09/19/2009 05:12 am ET Updated May 25, 2011

Addressing Global Warming: US Poised to Lose the Clean Energy Race

Whoever wins the race to a clean energy future will lead politically and economically on this planet. So, it is frustrating to see the US administration dreaming so senselessly about it. Department of Energy (DOE) chief scientist Steve Koonin was so right when he noted recently that we have limited time and resources, and "cannot let 1,000 flowers bloom indiscriminately." Having said that, he concluded that the US should focus on promoting clean coal, nuclear energy, and biofuels -- and leave electric cars for the future.

Say WHAT?? Most scientists and technologists agree that "clean coal" technology borders on non-existent, and even if we could safely sequester carbon dioxide underground on a mass scale, we would still have the pervasive particulate air pollution, as well as the environmental pollution and destruction associated with coal mining. This is not a shovel-ready solution to our energy needs. Neither is the heavily subsidized nuclear energy industry, perhaps the most expensive alternative energy option on the table. And, as we explain in our free online book, biofuels have been shown to be as bad as fossil fuels or worse, since biofuel production leads to rainforest destruction, is energy, water and land intensive, and competes with needed food crop production, driving up food prices globally. Is this the best our government can do -- cherry pick the worst, most expensive, and least efficient options for our energy future? Is President Obama awake at the energy tiller? DOE's vision of our energy future is ineffective, obsolete and unrealistic. Buggy whip in hand, they seemed determined to drive us into a dusty sunset of energy oblivion.

Meanwhile, China is vastly accelerating development of one of the cheapest and most promising clean alternative energy sources around: wind. By June 2009 it had doubled its wind power capacity to 12 Gigawatts, a 101% increase in its 2008 capacity, and increased its purchase of this power by 100% as well. China has also just started building a 10 Gigawatt wind farm, and plans to install 100 Gigawatts of wind power generation by 2020. How much energy is that? One hundred Gigawatts represent roughly 25% of the entire current US energy demand. What are we doing about wind? As of 2007, total US wind power capacity was at 12.5 Gigawatts. Despite the economic downturn, the private US wind energy industry has so far installed 4 Gigawatts of wind power generating capacity this year, but orders for wind turbines and their components are decreasing, a troubling trend. American Wind Energy Association CEO Denise Bode notes that we could be delivering much more wind power capacity, but that "Congress and the Administration must pass a national Renewable Electricity Standard with strong early targets" -- that is, mandate a much greater increase in the percentage of clean alternative energy that power utilities must acquire. Much of this clean electricity can then be used to fuel the energy efficient electric cars that are already being produced, as well as the further manufacture of them.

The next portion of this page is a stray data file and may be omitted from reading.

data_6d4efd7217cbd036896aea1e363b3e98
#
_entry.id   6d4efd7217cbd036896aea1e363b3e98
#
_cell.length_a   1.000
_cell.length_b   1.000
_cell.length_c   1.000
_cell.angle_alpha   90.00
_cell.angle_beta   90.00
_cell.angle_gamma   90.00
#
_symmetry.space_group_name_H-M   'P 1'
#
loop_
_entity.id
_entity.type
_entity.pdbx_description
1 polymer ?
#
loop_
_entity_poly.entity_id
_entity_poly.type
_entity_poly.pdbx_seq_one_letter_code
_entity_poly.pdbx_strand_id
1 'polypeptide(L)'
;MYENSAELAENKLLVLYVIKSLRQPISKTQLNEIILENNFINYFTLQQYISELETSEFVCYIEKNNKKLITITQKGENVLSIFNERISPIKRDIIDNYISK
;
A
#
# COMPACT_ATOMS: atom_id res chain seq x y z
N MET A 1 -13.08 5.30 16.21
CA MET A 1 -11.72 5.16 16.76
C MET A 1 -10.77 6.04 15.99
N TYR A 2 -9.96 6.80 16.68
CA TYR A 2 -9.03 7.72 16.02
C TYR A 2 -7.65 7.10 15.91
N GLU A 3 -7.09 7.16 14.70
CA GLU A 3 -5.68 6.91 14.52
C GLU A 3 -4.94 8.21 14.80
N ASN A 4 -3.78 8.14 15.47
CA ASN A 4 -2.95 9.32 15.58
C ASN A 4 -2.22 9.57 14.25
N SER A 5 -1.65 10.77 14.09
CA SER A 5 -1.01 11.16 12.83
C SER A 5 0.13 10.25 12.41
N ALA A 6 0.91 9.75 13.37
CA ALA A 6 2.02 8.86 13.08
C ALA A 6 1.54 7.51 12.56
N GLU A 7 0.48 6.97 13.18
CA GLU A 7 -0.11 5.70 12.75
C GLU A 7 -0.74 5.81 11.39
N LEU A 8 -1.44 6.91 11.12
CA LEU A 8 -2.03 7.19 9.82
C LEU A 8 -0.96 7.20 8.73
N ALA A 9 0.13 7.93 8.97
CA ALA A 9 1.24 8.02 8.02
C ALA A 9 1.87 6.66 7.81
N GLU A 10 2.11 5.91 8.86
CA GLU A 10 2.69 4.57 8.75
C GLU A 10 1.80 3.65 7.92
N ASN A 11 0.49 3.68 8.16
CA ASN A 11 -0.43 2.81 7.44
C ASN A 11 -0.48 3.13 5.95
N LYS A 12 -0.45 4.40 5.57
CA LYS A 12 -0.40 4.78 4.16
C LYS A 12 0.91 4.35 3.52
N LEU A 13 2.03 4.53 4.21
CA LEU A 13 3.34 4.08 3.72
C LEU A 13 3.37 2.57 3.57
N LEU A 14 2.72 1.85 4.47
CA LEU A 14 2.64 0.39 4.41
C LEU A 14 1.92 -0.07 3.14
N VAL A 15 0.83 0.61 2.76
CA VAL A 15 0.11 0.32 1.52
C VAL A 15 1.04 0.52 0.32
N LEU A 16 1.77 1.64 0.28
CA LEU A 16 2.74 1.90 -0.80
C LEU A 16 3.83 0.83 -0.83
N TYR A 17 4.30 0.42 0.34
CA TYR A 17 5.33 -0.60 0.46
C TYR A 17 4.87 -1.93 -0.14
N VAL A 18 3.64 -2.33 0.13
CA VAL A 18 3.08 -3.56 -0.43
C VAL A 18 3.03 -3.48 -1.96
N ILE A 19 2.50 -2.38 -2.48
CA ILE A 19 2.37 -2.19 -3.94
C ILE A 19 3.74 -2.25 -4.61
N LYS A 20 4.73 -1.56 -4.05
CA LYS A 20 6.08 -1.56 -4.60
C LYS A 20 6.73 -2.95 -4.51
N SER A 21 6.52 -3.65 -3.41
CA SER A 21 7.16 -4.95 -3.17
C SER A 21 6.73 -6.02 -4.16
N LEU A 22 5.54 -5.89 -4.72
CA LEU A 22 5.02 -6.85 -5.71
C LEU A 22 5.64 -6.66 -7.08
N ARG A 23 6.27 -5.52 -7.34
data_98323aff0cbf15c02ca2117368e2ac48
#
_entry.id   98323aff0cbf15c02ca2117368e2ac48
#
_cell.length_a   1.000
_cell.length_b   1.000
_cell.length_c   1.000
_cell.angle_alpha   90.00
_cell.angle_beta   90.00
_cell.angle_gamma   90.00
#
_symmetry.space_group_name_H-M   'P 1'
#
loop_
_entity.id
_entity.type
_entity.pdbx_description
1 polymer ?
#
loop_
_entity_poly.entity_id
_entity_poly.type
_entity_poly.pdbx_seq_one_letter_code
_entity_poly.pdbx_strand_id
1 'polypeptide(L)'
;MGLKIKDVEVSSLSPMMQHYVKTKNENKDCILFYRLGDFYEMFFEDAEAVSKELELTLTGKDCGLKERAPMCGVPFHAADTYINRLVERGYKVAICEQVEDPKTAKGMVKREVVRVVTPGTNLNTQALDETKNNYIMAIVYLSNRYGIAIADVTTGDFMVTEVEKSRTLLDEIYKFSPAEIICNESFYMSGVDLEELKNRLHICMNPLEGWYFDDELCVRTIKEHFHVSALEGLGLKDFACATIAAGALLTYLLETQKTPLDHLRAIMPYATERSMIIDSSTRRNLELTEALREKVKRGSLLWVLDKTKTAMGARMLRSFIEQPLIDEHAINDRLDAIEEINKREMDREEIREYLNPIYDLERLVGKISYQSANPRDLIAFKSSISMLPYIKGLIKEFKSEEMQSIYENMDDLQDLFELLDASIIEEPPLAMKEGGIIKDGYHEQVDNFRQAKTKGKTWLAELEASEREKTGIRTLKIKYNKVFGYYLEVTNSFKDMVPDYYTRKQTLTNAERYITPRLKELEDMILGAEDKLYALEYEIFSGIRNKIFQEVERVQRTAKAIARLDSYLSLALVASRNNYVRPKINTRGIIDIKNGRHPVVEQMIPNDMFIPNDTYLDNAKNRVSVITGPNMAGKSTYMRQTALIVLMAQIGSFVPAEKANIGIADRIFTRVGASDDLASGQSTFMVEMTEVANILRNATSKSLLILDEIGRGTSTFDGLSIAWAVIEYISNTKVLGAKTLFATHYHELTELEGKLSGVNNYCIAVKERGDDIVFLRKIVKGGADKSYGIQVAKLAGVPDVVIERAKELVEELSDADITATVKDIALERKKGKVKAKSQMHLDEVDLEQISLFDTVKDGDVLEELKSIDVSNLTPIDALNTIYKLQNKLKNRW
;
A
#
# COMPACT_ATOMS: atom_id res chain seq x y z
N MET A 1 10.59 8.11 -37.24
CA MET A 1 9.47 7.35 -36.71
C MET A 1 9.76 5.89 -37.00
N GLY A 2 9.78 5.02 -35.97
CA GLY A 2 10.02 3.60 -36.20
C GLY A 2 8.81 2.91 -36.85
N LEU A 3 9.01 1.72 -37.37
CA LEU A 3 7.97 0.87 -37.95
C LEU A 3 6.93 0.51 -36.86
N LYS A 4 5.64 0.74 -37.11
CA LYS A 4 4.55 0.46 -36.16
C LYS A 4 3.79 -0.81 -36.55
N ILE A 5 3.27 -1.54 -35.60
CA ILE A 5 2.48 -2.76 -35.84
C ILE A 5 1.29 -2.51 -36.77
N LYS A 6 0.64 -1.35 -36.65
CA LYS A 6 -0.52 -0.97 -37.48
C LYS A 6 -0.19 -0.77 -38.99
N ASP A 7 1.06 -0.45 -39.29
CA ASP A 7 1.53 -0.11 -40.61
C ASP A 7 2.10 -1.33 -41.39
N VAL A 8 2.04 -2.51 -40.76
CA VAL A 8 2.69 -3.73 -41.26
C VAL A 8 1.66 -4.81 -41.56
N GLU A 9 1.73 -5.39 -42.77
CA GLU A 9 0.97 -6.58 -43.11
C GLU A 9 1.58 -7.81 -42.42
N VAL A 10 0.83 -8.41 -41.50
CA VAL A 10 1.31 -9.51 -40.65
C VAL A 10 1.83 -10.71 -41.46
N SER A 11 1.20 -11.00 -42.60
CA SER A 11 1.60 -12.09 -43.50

So, both China and the US have roughly the same amount of wind power capacity -- but China is gearing up to leave us in the dust. Far less developed in both countries is the other major source of clean renewable energy, solar power. But even here China is accelerating its development. Although its installed solar capacity is less than 1 Gigawatt, China plans to increase that to 2 Gigawatts by 2011. By the end of 2008, a total of 8 Gigawatts of solar power capacity had been installed in the US , but this reflects only a 17% increase from the previous year, and in the meantime, the US manufacturing share of the global solar cell production decreased from 12% in 2003 to 5% in 2008. Furthermore, solar energy policy in the US is still primarily driven at the state, not the federal level, in contrast to the other major solar markets of Japan and Germany. Imagine what could be done if our federal government really promoted wind and solar power generation on the scale that China, Japan and Germany do. Now that is a sensible dream worthy of our national future.